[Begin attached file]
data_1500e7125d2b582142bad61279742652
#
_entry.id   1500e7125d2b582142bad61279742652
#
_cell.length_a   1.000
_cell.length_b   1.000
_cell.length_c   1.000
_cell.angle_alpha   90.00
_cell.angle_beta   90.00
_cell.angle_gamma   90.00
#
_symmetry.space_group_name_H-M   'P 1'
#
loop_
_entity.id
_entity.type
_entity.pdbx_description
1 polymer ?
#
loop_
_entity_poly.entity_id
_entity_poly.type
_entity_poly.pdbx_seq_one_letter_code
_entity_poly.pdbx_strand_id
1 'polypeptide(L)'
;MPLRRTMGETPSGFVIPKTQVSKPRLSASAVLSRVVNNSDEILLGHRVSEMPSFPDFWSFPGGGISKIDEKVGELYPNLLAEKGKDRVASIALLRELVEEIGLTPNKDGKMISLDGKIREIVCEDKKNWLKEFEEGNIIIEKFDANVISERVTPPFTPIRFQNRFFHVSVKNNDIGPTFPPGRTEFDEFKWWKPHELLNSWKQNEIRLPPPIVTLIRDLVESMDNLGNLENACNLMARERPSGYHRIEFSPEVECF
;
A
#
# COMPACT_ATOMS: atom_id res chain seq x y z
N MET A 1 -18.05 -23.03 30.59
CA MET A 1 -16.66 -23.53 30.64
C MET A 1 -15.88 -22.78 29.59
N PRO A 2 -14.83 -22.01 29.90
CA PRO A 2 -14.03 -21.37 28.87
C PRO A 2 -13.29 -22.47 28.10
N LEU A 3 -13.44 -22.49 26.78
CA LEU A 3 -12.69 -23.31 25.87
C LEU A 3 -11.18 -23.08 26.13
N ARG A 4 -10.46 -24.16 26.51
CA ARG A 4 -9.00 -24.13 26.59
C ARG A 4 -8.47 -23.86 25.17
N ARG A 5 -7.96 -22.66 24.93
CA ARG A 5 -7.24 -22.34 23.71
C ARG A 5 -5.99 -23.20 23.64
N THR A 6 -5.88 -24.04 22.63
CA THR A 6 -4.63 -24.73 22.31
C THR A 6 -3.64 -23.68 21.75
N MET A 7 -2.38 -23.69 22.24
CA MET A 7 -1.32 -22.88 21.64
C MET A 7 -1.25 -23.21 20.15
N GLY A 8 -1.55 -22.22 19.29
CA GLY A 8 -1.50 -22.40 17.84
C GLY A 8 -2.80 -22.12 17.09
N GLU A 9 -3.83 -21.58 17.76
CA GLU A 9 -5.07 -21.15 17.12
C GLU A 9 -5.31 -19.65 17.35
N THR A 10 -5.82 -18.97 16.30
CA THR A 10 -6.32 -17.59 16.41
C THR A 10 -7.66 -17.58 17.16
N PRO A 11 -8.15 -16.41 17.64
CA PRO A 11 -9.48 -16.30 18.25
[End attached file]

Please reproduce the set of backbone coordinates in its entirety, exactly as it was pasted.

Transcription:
data_1500e7125d2b582142bad61279742652
#
_entry.id   1500e7125d2b582142bad61279742652
#
_cell.length_a   1.000
_cell.length_b   1.000
_cell.length_c   1.000
_cell.angle_alpha   90.00
_cell.angle_beta   90.00
_cell.angle_gamma   90.00
#
_symmetry.space_group_name_H-M   'P 1'
#
loop_
_entity.id
_entity.type
_entity.pdbx_description
1 polymer ?
#
loop_
_entity_poly.entity_id
_entity_poly.type
_entity_poly.pdbx_seq_one_letter_code
_entity_poly.pdbx_strand_id
1 'polypeptide(L)'
;MPLRRTMGETPSGFVIPKTQVSKPRLSASAVLSRVVNNSDEILLGHRVSEMPSFPDFWSFPGGGISKIDEKVGELYPNLLAEKGKDRVASIALLRELVEEIGLTPNKDGKMISLDGKIREIVCEDKKNWLKEFEEGNIIIEKFDANVISERVTPPFTPIRFQNRFFHVSVKNNDIGPTFPPGRTEFDEFKWWKPHELLNSWKQNEIRLPPPIVTLIRDLVESMDNLGNLENACNLMARERPSGYHRIEFSPEVECF
;
A
#
# COMPACT_ATOMS: atom_id res chain seq x y z
N MET A 1 -18.05 -23.03 30.59
CA MET A 1 -16.66 -23.53 30.64
C MET A 1 -15.88 -22.78 29.59
N PRO A 2 -14.83 -22.01 29.90
CA PRO A 2 -14.03 -21.37 28.87
C PRO A 2 -13.29 -22.47 28.10
N LEU A 3 -13.44 -22.49 26.78
CA LEU A 3 -12.69 -23.31 25.87
C LEU A 3 -11.18 -23.08 26.13
N ARG A 4 -10.46 -24.16 26.51
CA ARG A 4 -9.00 -24.13 26.59
C ARG A 4 -8.47 -23.86 25.17
N ARG A 5 -7.96 -22.66 24.93
CA ARG A 5 -7.24 -22.34 23.71
C ARG A 5 -5.99 -23.20 23.64
N THR A 6 -5.88 -24.04 22.63
CA THR A 6 -4.63 -24.73 22.31
C THR A 6 -3.64 -23.68 21.75
N MET A 7 -2.38 -23.69 22.24
CA MET A 7 -1.32 -22.88 21.64
C MET A 7 -1.25 -23.21 20.15
N GLY A 8 -1.55 -22.22 19.29
CA GLY A 8 -1.50 -22.40 17.84
C GLY A 8 -2.80 -22.12 17.09
N GLU A 9 -3.83 -21.58 17.76
CA GLU A 9 -5.07 -21.15 17.12
C GLU A 9 -5.31 -19.65 17.35
N THR A 10 -5.82 -18.97 16.30
CA THR A 10 -6.32 -17.59 16.41
C THR A 10 -7.66 -17.58 17.16
N PRO A 11 -8.15 -16.41 17.64
CA PRO A 11 -9.48 -16.30 18.25